Your platform should provide clean, well-written API documentation, and support the access to wide variety of data and services.


How viable is the platform? A good yardstick of long-term viability is the acceptance rate from the development community.

Is there an active and passionate community of businesses and/or individual users developing applications against the platform’s web services?

These are great starting points when considering leveraging a platform technology for your business, but you should also ask yourself how your company can use the principles of platform technology to be more successful.

This is happening every day, as companies leverage’s awesome platform technology and cloud infrastructure to create new internal or client-facing applications.

How about online publishers? Instead of constantly putting together reports for their advertisers, what if they leveraged a platform that enables their biggest advertisers to build their own reports, and mix them with internal data to get new customer insights? The possibilities are endless.

I recently found out that is was impossible to quit Facebook. Understanding platform economics may inspire you to leverage technology to generate an ecosystem that your customers can’t leave either.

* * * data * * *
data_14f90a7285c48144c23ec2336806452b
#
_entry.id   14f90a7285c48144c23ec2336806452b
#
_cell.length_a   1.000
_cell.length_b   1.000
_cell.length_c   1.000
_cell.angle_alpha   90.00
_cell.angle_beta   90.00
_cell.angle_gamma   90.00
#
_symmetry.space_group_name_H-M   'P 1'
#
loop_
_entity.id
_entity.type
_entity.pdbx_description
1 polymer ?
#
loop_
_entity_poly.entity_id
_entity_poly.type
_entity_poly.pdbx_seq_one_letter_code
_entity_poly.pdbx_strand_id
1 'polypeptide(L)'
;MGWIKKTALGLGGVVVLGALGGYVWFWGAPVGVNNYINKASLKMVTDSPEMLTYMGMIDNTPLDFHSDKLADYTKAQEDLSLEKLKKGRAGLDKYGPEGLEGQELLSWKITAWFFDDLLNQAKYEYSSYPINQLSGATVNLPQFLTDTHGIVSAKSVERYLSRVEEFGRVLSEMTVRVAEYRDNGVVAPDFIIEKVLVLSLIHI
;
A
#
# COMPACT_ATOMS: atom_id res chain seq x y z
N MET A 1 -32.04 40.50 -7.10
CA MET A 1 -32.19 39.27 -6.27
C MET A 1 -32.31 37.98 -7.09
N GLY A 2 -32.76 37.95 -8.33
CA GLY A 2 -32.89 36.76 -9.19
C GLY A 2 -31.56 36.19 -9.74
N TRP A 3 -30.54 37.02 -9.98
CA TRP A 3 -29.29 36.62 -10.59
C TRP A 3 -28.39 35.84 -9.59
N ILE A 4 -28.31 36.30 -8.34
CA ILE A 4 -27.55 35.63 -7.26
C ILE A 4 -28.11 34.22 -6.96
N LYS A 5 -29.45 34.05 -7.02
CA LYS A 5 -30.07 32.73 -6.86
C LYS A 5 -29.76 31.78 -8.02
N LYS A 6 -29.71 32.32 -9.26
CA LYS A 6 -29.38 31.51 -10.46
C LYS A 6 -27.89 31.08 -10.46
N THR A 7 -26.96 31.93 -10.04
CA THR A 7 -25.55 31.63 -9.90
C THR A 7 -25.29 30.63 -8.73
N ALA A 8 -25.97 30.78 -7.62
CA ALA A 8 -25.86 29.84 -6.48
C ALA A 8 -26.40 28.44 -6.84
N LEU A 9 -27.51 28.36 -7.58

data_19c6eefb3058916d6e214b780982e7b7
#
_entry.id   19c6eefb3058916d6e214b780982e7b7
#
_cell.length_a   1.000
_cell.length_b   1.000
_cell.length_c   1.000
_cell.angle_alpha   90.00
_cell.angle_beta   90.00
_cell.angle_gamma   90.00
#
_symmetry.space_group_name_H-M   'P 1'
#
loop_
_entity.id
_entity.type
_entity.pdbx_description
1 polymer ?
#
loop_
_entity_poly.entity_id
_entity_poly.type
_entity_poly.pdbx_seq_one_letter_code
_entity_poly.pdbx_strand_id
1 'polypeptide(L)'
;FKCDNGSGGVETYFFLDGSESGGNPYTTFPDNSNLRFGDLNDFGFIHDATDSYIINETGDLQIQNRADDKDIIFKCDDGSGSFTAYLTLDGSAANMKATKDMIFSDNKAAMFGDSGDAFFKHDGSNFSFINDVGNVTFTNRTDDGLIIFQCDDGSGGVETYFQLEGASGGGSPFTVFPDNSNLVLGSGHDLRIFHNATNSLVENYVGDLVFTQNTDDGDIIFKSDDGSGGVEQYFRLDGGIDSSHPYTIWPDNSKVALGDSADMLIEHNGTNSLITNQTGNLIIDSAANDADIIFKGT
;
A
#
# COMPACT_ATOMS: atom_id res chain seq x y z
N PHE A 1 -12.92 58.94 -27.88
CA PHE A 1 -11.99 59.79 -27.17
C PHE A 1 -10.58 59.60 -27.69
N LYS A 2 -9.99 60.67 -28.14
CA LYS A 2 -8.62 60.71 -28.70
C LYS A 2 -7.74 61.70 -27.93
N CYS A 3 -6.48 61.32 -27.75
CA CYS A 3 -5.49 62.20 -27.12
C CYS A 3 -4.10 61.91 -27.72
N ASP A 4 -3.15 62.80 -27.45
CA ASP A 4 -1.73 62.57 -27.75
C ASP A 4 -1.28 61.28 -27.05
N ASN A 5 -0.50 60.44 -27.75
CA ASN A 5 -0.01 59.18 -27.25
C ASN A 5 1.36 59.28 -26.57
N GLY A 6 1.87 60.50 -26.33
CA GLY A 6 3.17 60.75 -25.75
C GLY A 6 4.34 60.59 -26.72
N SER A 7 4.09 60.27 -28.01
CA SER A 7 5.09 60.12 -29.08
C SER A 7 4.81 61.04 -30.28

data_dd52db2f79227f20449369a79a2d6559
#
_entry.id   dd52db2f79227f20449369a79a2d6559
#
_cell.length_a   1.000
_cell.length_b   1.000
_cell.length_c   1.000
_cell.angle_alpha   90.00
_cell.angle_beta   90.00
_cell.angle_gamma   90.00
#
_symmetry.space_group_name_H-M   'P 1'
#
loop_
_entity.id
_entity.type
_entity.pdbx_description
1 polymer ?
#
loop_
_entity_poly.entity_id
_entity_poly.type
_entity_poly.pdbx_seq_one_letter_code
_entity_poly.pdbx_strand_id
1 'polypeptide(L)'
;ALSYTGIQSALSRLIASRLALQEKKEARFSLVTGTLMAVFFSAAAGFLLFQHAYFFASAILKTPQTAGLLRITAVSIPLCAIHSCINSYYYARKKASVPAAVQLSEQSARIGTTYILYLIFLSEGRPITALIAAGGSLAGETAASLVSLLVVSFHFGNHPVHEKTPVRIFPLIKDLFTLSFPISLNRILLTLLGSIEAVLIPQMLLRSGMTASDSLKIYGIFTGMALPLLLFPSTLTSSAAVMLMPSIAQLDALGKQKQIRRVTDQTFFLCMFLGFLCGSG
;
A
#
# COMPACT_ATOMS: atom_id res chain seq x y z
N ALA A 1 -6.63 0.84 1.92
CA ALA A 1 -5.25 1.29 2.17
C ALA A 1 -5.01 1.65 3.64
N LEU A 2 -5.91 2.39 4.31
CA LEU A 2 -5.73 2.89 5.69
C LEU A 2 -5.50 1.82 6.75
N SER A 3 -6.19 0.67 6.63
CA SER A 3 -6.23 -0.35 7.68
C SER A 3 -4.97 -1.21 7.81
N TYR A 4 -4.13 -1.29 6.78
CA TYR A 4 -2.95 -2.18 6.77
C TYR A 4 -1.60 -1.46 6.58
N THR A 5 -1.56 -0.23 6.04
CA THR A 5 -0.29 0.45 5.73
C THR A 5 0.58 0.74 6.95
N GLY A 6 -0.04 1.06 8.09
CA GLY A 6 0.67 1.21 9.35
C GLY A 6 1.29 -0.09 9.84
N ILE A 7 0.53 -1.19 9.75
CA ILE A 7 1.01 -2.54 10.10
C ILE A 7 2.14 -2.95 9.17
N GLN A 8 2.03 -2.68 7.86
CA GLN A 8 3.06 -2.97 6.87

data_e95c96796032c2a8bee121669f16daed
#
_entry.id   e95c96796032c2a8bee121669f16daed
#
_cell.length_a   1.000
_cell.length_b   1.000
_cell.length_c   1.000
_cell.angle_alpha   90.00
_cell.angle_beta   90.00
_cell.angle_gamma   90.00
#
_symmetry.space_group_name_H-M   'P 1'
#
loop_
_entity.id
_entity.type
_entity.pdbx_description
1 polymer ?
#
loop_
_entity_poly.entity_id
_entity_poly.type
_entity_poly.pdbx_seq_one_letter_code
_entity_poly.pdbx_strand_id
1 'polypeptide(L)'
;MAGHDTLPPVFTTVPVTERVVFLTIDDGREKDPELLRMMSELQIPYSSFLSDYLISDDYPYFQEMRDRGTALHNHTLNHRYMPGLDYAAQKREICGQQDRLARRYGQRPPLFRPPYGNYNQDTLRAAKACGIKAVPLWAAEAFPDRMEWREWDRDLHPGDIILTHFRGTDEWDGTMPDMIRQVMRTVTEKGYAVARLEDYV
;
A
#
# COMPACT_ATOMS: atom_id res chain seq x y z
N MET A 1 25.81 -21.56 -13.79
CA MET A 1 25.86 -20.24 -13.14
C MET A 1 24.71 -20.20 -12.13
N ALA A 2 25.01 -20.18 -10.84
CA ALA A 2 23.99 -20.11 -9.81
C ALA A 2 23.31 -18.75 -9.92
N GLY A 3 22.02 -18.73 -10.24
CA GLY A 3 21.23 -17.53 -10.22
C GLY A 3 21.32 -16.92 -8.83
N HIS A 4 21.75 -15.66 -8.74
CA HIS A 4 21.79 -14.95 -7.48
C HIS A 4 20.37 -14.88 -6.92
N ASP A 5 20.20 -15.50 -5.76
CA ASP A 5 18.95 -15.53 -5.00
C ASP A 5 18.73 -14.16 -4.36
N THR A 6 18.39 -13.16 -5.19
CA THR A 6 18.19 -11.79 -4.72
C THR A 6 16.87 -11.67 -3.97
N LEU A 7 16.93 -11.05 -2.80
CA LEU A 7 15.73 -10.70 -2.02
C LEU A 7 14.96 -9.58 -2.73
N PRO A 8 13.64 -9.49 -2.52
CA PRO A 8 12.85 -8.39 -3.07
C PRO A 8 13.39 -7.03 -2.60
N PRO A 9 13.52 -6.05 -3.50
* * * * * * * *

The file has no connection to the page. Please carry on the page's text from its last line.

Chris O'Hara

Published 12 December, 2011 by Chris O'Hara

Chris O'Hara leads global marketing at data management platform Krux, a Salesforce company, and is a contributor to Econsultancy.

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Comments (3)



I hate FB and will never join. I just don't see why it has been so embraced by most people. You have no idea what they are doing with your information and although that could be said for a lot of sites, none more so than FB have openly committed to the commercialization of friendships, which I find disgusting. I use Yelp, LinkedIn and a couple other of the sites you mention here without having them connected to FB (obviously). I think it's kind of a lazy choice to make. Want to reconnect with an old friend? Pick up the phone. Write a letter. Seriously. Get back in touch with being a real human being!

over 6 years ago


Lenny Brokenbrough

Terrific blog you have here. I also hate FB as they have too much control. They can boot someone off without explanation and for however long they want. To give you an example of how ridiculous it is, try to find an email for them. It's virtually impossible to get a hold of anyone in the FB front office. I know, I have been through it.

over 6 years ago


Nick Stamoulis

Facebook has become a part of our daily lives. Cutting ties with the service completely is extremely difficult to do, which Facebook knows. It knows that everyone is hooked, which means that they can get away with certain things. Obviously privacy has been an issue, but it should be understood that you are giving up something in return for being able to use this "free" service.

over 6 years ago